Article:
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Re: Incorporating a small change in inode structure: please help

On Thu, Oct 28, 2004 at 04:27:49PM +0530, Kaustubh Ghosh wrote:
> On Thursday 28 October 2004 02:18 am, you wrote:    
> > On Wed, 2004-10-27 at 16:44, Nifty Hat Mitch wrote:
> > > You might look at the mechanism that SELinux takes advantage of
> > > extended attributes in the inode for your experiment.
> > >
> > > For example ls has the flags -Z and --lcontext.
> > >     $ ls --lcontext /
> > >     total 339
> > >     drwxr-xr-x    6 system_u:object_r:default_t      root root   4096 Apr
> > > 10  2004 b ....
> > >
> > > By taking advandage of existing extended atributes you will not break
> > > the filesystem structure and the additional data is only
> > > important when your kernel changes inspect, check, and modify
> > > your attribute.
> >
> > Right, you likely don't need to add a field to the inode structure; you
> > can already associate arbitrary data with an inode via the existing
> > extended attribute support without requiring any changes to the kernel,
> > on-disk format, etc.  'man 5 attr'
>   First I want to thank all of you for your kind responce to my help
>   plea. But > inspite of all you say, I still want to add an extra
>   field in the inode > structure.Ofcourse I will have a spare
>   machine to try it out.

Remember attributes ARE IN THE INODE!  This is the intended method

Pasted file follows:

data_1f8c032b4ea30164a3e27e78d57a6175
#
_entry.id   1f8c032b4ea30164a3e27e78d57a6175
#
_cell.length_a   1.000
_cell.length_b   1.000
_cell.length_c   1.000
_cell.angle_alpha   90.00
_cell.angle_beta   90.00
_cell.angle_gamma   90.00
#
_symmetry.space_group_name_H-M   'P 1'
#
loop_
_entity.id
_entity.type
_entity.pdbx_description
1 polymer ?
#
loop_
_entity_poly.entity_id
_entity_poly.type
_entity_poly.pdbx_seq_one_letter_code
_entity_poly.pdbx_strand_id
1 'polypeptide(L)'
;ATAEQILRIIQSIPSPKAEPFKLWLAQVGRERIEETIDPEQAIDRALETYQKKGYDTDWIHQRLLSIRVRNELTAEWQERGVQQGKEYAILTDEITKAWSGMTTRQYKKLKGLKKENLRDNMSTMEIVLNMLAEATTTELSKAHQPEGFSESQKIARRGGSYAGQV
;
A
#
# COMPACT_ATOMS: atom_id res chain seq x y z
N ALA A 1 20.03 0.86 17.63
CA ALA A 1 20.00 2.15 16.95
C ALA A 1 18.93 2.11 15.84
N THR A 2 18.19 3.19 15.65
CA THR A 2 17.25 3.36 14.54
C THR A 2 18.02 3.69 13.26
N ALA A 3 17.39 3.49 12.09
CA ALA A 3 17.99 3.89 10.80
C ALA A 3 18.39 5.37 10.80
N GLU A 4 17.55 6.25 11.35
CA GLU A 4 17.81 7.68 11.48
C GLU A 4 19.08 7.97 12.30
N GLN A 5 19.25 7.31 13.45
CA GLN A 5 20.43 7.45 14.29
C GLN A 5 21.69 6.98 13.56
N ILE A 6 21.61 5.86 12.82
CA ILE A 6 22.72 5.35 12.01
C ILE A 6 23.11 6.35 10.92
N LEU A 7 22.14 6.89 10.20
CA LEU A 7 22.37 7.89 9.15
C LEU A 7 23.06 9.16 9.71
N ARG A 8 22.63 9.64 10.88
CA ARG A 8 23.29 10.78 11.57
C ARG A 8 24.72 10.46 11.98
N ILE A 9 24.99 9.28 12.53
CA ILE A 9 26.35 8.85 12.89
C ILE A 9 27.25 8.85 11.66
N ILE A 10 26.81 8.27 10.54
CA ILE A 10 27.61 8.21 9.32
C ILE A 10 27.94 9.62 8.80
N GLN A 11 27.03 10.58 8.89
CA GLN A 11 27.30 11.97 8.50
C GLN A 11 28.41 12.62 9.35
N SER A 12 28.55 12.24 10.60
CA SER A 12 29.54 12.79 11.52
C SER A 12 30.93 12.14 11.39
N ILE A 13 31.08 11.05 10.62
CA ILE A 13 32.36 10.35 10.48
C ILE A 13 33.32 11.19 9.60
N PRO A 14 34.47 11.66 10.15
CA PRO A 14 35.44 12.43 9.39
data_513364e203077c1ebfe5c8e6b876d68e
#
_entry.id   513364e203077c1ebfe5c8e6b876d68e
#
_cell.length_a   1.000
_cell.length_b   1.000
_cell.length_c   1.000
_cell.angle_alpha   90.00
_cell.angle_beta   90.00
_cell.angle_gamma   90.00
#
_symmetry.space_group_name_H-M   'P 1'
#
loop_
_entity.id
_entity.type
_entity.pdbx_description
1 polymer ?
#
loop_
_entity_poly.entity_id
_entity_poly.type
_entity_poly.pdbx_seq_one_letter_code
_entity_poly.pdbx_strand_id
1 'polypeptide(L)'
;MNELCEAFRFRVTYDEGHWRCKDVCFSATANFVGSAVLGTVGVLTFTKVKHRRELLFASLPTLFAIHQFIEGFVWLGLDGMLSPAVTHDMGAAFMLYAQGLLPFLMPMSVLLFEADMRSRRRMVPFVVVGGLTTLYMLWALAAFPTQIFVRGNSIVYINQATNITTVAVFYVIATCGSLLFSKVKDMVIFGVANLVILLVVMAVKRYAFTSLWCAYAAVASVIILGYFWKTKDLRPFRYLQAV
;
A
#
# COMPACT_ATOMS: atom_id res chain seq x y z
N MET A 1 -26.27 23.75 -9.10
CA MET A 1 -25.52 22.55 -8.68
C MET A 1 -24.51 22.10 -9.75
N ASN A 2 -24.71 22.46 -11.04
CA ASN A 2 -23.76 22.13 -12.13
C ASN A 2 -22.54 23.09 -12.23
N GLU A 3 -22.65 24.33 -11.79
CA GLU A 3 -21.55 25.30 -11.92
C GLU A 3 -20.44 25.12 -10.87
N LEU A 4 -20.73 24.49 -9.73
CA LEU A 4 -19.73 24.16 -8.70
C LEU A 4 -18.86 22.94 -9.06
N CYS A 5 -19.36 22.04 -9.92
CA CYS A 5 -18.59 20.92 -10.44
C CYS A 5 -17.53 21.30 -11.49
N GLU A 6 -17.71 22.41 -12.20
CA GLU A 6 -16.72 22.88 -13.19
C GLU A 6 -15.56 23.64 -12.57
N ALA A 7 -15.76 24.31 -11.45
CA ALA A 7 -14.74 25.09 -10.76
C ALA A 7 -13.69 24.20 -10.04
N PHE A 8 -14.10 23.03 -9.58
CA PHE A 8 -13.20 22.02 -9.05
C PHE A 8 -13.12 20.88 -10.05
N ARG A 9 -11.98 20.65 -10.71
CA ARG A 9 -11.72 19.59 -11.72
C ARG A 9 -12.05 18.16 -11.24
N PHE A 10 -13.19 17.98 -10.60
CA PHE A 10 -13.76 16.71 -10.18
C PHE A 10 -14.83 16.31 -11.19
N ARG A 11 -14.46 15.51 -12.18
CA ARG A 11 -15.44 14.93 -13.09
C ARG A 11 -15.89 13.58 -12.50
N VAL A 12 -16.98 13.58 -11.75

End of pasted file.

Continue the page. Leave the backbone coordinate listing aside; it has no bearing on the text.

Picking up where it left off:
built into the design of the file system for extending/ adding meta
data.  This extension lets you insert data of any sane size.

Common uses include archive tools, versioning etc.

If you want to modify the inode structure you can....  but this is
sort of like shopping for yachts.  If you have to ask the price of a
yacht the odds are that you cannot afford it.

There is nothing preventing you from making a copy of the header file
and start changing things. I recommend you select a new name that
reflects the original, i.e. prepend the file name with kg1.  Then
rename and edit the structure any way you like. Again prepend all the
old functions, variable and structure names with kg1- or something
systematic.  You ARE building a new files system type (call it kg1 short
for Kaustubh Ghosh v1).  You can copy all the ext[23] files and modify
all the ext functions to be unique to your new FS.  You will need to
build your kg1 code into the kernel and all the necessary tools in
user space.  Do not confuse base line files system code.  What you are
doing will be no different than afs, xfs, reiser fs....

It is possible on a first pass to make your new FS identical to the
existing ext[23] files system in all regards except the name.  Then add

You should start with a spare partition on your test machine.  You can
start by building a binary for mkkg1fs (be sure to modify the fs
magic) then after including the kernel modules modify the mount
command to know about your new FS type.....  This will let you test
the new FS and tools.  Do not forget that grub and other bootstrap
tools know stuff about file systems.  Hint, keep /boot as ext[23]....

Have fun.

	T o m  M i t c h e l l 
	May your cup runneth over with goodness and mercy
	and may your buffers never overflow.

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